The Tree is an autobiographical book by John Fowles. In it, Fowles discusses the essence of nature and its relation to the creative arts writing, which he describes as “siblings, branches of the one tree.”
The Collector is the 1963 debut novel by English author John Fowles. He wrote it between November 1960 and March 1962, it was adapted as a feature film of the same name in 1965. The novel is about a lonely young man, Frederick Clegg, who works as a clerk in a city hall and collects butterflies in his spare time; the first part of the novel tells the story from his point of view. Clegg is obsessed with a middle-class art student at the Slade School of Fine Art, he admires her from a distance but is unable to make any contact with her because he is underdeveloped. One day, he wins a large prize in the football pools, he buys an isolated house in the countryside. He feels lonely and wants to be with Miranda. Unable to make any normal contact, Clegg decides to add her to his "collection" of pretty, preserved objects, in the hope that if he keeps her captive long enough, she will grow to love him. After careful preparations, he kidnaps Miranda by drugging her with chloroform and locks her up in the cellar of his house.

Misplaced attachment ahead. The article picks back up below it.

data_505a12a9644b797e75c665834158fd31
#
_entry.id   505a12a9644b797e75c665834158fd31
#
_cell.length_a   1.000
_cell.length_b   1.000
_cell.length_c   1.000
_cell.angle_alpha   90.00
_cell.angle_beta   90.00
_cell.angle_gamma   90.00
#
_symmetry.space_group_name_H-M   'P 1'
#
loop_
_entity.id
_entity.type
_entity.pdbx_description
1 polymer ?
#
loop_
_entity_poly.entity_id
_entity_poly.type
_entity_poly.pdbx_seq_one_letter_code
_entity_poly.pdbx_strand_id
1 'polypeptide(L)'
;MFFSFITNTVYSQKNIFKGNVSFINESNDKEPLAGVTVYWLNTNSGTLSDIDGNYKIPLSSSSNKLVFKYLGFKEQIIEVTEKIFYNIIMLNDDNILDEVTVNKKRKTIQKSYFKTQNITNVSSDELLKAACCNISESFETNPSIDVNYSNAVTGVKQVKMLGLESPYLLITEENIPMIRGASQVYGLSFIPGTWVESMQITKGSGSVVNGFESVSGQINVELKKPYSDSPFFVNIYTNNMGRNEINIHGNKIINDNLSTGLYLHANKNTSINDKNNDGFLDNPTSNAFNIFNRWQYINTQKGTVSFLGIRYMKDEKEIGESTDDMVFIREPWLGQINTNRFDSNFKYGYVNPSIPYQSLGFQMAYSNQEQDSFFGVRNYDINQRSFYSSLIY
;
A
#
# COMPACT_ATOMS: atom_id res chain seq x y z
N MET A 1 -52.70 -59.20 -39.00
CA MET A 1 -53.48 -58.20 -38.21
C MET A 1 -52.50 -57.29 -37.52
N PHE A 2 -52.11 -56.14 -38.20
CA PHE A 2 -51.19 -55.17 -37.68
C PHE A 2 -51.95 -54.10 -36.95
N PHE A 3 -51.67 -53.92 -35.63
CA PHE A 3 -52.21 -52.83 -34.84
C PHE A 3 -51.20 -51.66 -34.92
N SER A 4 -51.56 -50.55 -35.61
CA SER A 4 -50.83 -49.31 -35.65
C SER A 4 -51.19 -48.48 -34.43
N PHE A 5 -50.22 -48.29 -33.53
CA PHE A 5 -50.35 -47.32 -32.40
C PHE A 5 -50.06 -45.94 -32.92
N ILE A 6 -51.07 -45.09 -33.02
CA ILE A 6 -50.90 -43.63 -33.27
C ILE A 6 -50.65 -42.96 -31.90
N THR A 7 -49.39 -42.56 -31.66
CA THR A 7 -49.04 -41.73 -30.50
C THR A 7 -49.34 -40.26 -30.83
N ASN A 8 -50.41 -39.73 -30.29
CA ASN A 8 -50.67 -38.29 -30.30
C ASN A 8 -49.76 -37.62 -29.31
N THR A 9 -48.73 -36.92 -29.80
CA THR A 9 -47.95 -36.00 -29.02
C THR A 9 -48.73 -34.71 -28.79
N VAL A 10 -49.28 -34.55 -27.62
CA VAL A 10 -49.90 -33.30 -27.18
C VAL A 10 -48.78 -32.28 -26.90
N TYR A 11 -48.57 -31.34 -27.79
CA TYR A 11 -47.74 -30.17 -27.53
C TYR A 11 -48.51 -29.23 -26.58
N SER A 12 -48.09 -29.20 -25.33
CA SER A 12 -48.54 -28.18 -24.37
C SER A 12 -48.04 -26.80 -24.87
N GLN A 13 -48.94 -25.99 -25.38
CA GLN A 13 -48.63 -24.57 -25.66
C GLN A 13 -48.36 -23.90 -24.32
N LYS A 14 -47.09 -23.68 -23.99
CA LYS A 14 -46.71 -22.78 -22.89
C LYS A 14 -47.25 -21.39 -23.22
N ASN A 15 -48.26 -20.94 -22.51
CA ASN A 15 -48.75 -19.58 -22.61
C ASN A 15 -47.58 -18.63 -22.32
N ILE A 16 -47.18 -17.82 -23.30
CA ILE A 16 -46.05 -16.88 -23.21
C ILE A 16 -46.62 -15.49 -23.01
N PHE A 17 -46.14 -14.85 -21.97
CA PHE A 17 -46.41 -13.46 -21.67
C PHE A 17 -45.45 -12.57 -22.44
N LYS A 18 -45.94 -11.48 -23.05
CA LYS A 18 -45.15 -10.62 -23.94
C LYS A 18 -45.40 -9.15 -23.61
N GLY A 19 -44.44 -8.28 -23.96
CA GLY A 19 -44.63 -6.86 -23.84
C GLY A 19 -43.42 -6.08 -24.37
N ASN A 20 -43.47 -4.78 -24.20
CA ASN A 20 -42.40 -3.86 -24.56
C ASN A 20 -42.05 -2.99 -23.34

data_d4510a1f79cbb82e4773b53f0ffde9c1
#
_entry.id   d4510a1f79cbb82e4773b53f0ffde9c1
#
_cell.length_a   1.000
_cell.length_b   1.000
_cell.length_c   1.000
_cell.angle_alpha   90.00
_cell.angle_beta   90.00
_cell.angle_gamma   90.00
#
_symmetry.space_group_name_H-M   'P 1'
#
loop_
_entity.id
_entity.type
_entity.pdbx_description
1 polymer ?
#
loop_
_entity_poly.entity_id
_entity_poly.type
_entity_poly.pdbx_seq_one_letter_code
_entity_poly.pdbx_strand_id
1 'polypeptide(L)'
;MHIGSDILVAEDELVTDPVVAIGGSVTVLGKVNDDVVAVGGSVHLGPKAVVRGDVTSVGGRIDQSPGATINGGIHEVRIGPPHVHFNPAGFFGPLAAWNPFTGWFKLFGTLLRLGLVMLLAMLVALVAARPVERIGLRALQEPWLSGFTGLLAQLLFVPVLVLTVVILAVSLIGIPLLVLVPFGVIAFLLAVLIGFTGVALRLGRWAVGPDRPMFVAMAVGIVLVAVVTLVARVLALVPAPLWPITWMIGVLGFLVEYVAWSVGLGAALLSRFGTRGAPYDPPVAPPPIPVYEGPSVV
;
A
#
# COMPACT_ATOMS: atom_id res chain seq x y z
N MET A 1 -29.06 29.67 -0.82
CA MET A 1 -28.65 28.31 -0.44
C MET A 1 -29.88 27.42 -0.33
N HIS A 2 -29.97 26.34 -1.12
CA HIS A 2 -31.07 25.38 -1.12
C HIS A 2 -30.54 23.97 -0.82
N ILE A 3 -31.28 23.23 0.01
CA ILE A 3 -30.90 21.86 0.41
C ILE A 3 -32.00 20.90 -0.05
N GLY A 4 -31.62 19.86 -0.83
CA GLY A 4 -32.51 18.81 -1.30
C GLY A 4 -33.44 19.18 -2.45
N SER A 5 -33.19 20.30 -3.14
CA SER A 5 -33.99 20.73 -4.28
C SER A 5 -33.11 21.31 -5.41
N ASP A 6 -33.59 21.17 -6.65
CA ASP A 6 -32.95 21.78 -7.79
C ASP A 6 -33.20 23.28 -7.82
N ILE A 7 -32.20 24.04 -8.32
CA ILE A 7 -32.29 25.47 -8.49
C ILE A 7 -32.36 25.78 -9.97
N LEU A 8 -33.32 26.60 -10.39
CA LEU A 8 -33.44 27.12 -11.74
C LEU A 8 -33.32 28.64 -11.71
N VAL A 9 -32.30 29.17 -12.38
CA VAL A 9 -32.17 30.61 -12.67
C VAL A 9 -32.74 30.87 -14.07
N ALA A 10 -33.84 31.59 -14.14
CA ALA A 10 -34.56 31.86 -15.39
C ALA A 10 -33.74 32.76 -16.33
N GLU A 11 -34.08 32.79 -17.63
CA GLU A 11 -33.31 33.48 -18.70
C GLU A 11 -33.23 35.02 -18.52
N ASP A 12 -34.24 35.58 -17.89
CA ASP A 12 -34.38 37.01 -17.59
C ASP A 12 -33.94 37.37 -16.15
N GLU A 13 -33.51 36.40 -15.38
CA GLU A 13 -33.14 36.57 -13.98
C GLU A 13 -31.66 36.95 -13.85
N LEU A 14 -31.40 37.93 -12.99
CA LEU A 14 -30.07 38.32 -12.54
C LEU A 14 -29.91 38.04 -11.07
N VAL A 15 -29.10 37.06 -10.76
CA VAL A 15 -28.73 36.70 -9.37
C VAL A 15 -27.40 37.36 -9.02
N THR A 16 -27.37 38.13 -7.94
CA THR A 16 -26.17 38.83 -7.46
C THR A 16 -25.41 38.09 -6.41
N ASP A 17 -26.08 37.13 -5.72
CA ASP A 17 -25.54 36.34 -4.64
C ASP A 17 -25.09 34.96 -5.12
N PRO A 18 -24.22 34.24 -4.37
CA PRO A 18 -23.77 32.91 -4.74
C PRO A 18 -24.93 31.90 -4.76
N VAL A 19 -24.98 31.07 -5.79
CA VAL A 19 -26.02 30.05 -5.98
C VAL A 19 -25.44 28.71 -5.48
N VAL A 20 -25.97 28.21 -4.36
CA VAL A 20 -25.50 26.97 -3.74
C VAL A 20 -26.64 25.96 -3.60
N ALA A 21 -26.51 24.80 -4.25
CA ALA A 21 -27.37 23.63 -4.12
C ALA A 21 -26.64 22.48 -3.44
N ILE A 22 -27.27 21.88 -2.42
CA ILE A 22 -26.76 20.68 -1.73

He is convinced. However, when she wakes up, she confronts him with his actions. Clegg promises to let her go after a month, he promises to show her "every respect", pledging not to sexually molest her and to shower her with gifts and the comforts of home, on one condition: she can't leave the cellar. The second part of the novel is narrated by Miranda in the form of fragments from a diary that she keeps during her captivity. Miranda reminisces over her previous life throughout this section of the novel. P. whom she admired as an artist. Miranda reveals that G. P. fell in love with her and severed all contact with her. At first, Miranda thinks, she begins to pity her captor, comparing him to Caliban in Shakespeare's play The Tempest because of his hopeless obsession with her. Clegg tells Miranda. Miranda tries to escape several times, she tries to seduce him to convince him to let her go. The only result is that he becomes angry; when Clegg keeps refusing to let her go, she starts to fantasize about killing him.